GE to buy 2,000 Ford plug-in hybrid vehicles

FAIRFIELD, Conn., Tue Nov 20, 2012 – General Electric Co. will buy 2,000 plug-in hybrid vehicles made by Ford Motor Co. for its corporate fleet, the companies said on Tuesday.

As part of the deal for the Ford C-Max Energi vehicles, the automaker said it would jointly market GE’s alternative fuel infrastructure technology, including charging stations and natural gas fueling stations, to its commercial buyers.

The agreement is Ford’s largest plug-in electrified vehicle fleet sale to date.

GE, the largest U.S. conglomerate, has set a target to convert half of its global fleet to alternative fuel vehicles. The purchase from Ford brings the number of such vehicles in GE’s fleet to more than 5,000, compared with its goal of 25,000.

In May, GE CEO Jeff Immelt said people might be disappointed in the adoption rate of electric vehicles, but his company would continue investing in battery technology to reflect its confidence in them.

Electric vehicles carry an expensive battery and typically cost more than a conventional vehicle of similar size. Sales of such vehicles thus far have been modest and below some initial expectations.

GE and Ford also said they would work with researchers from Georgia Institute of Technology to study GE employee driving and charging habits, with the goal of improving all-electric driving and charging performance.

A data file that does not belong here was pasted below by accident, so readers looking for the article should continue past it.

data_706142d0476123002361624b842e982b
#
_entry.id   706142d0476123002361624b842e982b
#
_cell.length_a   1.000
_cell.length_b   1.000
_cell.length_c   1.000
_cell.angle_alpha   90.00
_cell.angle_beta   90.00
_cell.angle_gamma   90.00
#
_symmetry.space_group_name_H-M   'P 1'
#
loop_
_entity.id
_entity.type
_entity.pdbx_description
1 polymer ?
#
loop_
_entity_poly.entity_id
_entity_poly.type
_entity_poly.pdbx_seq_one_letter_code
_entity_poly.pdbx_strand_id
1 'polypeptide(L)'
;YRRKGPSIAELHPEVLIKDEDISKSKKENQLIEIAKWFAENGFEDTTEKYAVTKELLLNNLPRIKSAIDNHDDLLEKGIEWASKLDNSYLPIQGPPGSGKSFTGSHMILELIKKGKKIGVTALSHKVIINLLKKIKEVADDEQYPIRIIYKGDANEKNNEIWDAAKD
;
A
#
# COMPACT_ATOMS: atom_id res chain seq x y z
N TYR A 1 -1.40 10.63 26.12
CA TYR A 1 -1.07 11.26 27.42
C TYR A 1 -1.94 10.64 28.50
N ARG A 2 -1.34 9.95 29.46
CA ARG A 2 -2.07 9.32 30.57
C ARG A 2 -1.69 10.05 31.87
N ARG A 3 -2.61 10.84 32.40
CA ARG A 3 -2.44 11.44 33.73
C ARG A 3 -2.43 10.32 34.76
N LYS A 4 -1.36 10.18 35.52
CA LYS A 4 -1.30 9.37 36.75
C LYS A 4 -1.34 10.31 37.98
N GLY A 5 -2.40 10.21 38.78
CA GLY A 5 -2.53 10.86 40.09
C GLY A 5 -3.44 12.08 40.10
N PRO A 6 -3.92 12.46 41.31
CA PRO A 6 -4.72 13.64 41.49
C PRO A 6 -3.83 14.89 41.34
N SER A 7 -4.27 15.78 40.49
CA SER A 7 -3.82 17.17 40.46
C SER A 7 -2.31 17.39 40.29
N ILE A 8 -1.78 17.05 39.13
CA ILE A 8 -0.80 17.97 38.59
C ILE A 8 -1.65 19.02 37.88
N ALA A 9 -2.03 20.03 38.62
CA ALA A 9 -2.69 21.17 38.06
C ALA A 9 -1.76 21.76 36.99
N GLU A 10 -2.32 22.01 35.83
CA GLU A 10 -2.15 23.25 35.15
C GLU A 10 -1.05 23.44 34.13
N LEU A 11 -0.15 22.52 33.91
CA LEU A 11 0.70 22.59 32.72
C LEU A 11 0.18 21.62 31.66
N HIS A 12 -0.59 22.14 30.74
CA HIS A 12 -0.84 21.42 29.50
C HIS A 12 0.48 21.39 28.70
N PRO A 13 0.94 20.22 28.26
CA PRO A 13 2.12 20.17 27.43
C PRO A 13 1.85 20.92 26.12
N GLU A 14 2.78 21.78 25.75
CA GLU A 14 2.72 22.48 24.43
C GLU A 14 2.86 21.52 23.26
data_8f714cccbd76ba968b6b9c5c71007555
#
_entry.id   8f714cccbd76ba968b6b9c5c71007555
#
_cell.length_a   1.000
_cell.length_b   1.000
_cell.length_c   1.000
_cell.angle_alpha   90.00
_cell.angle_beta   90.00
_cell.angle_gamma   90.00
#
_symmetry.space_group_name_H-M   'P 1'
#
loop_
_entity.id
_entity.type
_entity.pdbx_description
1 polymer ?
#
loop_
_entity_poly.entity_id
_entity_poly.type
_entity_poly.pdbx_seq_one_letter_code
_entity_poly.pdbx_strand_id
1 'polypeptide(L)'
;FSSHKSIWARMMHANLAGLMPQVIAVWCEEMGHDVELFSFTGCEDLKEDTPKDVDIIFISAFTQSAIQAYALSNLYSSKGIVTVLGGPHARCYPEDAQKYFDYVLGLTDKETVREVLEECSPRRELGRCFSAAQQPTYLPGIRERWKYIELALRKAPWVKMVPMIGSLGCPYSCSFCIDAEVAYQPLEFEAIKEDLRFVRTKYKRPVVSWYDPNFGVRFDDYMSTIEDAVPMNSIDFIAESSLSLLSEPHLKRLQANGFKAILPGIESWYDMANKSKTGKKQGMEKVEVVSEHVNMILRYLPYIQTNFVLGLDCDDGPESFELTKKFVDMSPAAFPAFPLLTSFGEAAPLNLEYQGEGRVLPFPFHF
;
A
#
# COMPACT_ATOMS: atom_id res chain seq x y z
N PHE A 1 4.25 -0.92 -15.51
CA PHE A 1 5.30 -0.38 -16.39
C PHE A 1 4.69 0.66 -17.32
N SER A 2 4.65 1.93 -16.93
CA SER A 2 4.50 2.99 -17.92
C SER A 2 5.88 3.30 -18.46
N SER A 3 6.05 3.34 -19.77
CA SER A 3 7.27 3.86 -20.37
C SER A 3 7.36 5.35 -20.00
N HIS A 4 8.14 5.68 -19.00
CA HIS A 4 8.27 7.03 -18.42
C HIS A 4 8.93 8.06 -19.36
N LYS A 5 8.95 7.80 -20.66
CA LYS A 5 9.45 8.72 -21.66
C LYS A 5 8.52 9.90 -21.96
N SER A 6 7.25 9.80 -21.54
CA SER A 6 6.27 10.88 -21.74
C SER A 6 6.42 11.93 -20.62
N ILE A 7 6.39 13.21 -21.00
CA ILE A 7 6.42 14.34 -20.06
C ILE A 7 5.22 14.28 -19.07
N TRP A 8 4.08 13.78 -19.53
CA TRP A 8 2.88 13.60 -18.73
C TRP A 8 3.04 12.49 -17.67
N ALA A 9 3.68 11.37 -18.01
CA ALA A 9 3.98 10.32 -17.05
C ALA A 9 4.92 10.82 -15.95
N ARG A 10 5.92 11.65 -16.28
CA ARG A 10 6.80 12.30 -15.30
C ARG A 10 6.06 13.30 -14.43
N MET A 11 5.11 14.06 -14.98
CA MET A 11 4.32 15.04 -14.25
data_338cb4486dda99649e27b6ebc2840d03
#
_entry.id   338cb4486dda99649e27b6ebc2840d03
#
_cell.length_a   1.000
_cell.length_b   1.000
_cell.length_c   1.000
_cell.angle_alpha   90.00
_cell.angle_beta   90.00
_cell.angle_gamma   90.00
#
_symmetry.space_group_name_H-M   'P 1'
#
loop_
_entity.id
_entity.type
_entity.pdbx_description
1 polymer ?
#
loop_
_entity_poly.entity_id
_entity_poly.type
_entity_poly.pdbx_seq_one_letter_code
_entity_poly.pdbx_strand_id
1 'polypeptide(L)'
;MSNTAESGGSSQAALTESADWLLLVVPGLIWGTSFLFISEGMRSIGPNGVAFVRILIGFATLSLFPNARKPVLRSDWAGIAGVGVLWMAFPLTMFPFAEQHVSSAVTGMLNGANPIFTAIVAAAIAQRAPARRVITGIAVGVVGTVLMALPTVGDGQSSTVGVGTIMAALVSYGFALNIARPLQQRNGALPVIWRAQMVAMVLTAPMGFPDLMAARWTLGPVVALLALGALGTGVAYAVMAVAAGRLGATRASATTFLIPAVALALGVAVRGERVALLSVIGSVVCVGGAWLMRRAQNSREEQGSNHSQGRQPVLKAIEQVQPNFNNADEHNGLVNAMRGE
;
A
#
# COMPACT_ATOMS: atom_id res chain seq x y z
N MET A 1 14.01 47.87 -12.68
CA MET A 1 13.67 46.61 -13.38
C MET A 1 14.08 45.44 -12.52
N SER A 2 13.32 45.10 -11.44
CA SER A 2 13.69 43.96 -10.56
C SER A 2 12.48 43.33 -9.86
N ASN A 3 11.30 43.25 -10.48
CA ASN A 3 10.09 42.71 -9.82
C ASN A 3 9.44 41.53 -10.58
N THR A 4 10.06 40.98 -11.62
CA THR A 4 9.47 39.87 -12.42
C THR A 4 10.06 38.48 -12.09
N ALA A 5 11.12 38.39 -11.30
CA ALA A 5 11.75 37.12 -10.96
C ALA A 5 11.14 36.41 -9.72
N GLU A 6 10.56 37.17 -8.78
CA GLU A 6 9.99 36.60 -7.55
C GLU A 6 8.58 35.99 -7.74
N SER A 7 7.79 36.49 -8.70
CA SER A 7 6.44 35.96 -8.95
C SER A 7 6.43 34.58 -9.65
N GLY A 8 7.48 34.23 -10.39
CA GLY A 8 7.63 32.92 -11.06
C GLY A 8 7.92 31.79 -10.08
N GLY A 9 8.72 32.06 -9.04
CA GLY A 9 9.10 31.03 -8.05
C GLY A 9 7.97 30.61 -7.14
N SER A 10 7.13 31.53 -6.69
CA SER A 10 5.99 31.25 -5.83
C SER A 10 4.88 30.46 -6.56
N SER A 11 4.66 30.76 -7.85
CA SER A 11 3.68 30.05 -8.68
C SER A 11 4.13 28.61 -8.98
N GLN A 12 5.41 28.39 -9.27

Study findings will be shared with commercial customers to provide insights and help facilitate deployment of electric vehicles in their own fleets.

The C-Max Energi, which sells for nearly $30,000 after a federal tax credit, went on sale last month. It can drive about 21 miles in all-electric mode before a gas engine kicks in and gets the equivalent of 100 miles per gallon as rated by the U.S. Environmental Protection Agency.

Ford, Dow to explore carbon fiber use in high-volume vehicles

DETROIT, Thu Apr 12, 2012 – Ford Motor Co. and Dow Chemical Co. will work to develop cost-effective ways of using carbon fiber in high-volume cars and trucks as the No.2 U.S. automaker moves to cut vehicle weight to improve overall fuel economy.

The joint venture with Dow Automotive Systems mean Ford could start using components made from advanced carbon fiber composites in its vehicle lineup before the end of this decade. Dow Automotive is a unit of Dow Chemical.

Weight reduction is one way for automakers to boost the efficiency of their fleets in anticipation of rising oil prices and stricter fuel economy standards for upcoming model years.

By 2020, Ford aims to cut between 250 pounds and 750 pounds from its new cars and trucks, partly by using lighter materials. Shedding that weight will reduce the strain on the vehicle’s engine, allowing it to wring out more miles per gallon.

Lighter materials can also help Ford improve the range of its electric and hybrid vehicles on a single charge.

“Reducing weight will benefit the efficiency of every Ford vehicle,” said Paul Mascarenas, Ford’s chief technical officer. “However, it’s particularly critical to improving the range of plug-in hybrid and battery electric vehicles.”

The Obama administration said automakers would have to boost the average fuel efficiency of their cars and trucks to 54.5 miles per gallon by the 2025 model year.